by Dennis Crouch
On November 18, the Congressional Judiciary an Oversight Committees will jointly hold hearings on the USPTO Telework Scandal. As with many beltway-scandals, this one is double-dip involving both the scandal and then the cover-up. Basically, USPTO managers allowed teleworkers to violate their time-reporting rules and then USPTO management attempted to hide at least some of those abuses from the Department of Commerce Inspector General after an anonymous whistleblower spilled the beans. [NOTE – The USPTO hotly contests the notion that it attempted any coverup]
The Obama Administration appears to be shielding its USPTO Director Nominee Michelle Lee and is instead sending Patent Commissioner Margaret Focarino to testify. The USPTO’s written testimony offers little information other than general statements of quality, performance, and seriousness. The report offers no indication of whether any employees were fired, sanctioned, or prosecuted for reporting time worked without actually working (or encouraging that approach). Further, even years after the PTO management became aware of the issues, the agency is still only in the process of “clarifying what steps supervisors should take if they suspect any misconduct.” [Focarino Testimony]. It will be interesting to see whether the committee members will allow the PTO to keep its comments at such a “high level of generality.”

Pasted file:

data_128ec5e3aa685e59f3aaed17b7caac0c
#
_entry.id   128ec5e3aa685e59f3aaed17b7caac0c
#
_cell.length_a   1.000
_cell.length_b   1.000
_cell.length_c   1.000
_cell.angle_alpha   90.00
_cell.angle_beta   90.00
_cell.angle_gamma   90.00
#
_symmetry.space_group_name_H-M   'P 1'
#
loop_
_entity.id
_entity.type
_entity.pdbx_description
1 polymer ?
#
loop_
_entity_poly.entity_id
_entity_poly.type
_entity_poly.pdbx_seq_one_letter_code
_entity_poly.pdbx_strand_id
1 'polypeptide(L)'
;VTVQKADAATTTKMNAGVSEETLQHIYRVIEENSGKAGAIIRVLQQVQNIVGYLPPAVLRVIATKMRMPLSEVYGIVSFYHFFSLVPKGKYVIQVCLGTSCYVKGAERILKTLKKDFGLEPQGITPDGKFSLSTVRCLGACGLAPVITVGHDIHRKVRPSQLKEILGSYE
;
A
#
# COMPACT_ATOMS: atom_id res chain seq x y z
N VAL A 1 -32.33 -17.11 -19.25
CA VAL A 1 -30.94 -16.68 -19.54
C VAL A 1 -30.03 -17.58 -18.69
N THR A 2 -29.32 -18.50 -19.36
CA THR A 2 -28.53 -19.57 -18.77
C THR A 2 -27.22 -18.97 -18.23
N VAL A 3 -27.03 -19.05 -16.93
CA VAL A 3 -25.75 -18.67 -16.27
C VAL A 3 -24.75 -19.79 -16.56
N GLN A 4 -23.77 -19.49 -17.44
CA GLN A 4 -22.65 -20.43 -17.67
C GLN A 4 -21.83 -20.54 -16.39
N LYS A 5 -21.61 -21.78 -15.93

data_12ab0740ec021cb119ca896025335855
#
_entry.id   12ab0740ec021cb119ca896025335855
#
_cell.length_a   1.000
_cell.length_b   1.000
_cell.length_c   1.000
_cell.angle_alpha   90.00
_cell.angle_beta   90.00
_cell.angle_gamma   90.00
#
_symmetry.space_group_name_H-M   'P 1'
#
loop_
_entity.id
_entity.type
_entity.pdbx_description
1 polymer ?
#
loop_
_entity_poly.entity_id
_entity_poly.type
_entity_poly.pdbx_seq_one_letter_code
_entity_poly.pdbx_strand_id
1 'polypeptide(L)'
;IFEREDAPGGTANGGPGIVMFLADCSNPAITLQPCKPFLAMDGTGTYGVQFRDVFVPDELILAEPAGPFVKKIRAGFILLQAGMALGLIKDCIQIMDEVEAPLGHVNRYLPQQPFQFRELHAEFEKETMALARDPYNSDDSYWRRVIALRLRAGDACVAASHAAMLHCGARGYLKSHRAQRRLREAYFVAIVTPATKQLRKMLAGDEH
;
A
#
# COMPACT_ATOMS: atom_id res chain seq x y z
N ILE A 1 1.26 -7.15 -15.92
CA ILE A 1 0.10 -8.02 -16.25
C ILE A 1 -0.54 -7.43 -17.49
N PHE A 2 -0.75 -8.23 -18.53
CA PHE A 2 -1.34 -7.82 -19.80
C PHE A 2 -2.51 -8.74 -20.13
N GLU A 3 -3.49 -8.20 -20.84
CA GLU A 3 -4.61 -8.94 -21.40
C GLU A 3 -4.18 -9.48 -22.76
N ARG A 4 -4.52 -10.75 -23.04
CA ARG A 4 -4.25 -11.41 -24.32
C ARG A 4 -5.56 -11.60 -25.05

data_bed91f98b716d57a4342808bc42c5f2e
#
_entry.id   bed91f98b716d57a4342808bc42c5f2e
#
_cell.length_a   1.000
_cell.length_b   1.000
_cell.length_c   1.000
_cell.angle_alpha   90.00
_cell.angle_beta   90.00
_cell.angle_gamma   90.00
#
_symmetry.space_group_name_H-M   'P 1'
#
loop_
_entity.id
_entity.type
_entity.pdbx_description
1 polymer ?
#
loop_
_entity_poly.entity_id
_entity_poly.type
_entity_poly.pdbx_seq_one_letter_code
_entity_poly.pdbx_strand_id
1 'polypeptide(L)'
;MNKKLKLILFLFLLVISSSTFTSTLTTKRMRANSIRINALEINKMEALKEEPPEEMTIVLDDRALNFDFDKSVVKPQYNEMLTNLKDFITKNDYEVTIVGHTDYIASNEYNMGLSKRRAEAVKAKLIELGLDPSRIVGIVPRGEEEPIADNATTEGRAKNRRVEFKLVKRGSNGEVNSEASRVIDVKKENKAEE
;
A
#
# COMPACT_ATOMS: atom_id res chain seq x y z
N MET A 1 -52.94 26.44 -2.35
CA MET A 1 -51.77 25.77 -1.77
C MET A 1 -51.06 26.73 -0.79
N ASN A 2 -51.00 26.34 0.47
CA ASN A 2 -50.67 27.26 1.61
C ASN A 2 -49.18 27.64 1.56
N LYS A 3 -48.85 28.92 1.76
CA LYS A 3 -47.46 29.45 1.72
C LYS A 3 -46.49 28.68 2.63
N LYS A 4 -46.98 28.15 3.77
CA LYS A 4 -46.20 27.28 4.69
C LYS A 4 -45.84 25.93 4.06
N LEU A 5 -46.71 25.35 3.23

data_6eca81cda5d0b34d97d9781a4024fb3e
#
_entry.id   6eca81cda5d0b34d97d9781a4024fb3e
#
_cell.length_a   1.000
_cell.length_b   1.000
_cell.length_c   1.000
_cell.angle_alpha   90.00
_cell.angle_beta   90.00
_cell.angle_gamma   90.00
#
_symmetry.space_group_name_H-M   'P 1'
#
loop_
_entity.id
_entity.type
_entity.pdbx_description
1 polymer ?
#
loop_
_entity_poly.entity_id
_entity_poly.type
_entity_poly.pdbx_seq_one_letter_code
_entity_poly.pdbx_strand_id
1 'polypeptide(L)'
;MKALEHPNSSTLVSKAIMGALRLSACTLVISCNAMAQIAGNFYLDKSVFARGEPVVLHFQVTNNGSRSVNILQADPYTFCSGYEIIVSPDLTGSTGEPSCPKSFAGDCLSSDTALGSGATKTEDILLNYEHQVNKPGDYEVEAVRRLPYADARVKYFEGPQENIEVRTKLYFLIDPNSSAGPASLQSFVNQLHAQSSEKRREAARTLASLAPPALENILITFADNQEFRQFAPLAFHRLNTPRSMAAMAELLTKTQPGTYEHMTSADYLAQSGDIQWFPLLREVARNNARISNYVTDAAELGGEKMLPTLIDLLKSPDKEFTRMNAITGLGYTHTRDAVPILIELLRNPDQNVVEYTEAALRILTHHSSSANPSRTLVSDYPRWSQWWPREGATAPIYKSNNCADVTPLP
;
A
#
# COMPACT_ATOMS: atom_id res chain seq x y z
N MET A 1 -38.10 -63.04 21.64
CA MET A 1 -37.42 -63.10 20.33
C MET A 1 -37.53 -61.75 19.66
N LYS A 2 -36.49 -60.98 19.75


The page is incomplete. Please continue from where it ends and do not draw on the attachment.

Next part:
Following Commissioner Focarino’s approach, Esther Kepplinger argues against transparancy — noting that many of the USPTO problems can an should be dealt with “outside the public eye.”
Bill Smith offers useful testimony on the count system and RCE-abuse. [Smith Testimony] Smith notes that the count system offers some incentives for examiners to engage in bad or abusive behavior to ensure that they remain highly paid. Smith proposes a change in the system with what he calls Compact Prosecution 2.0.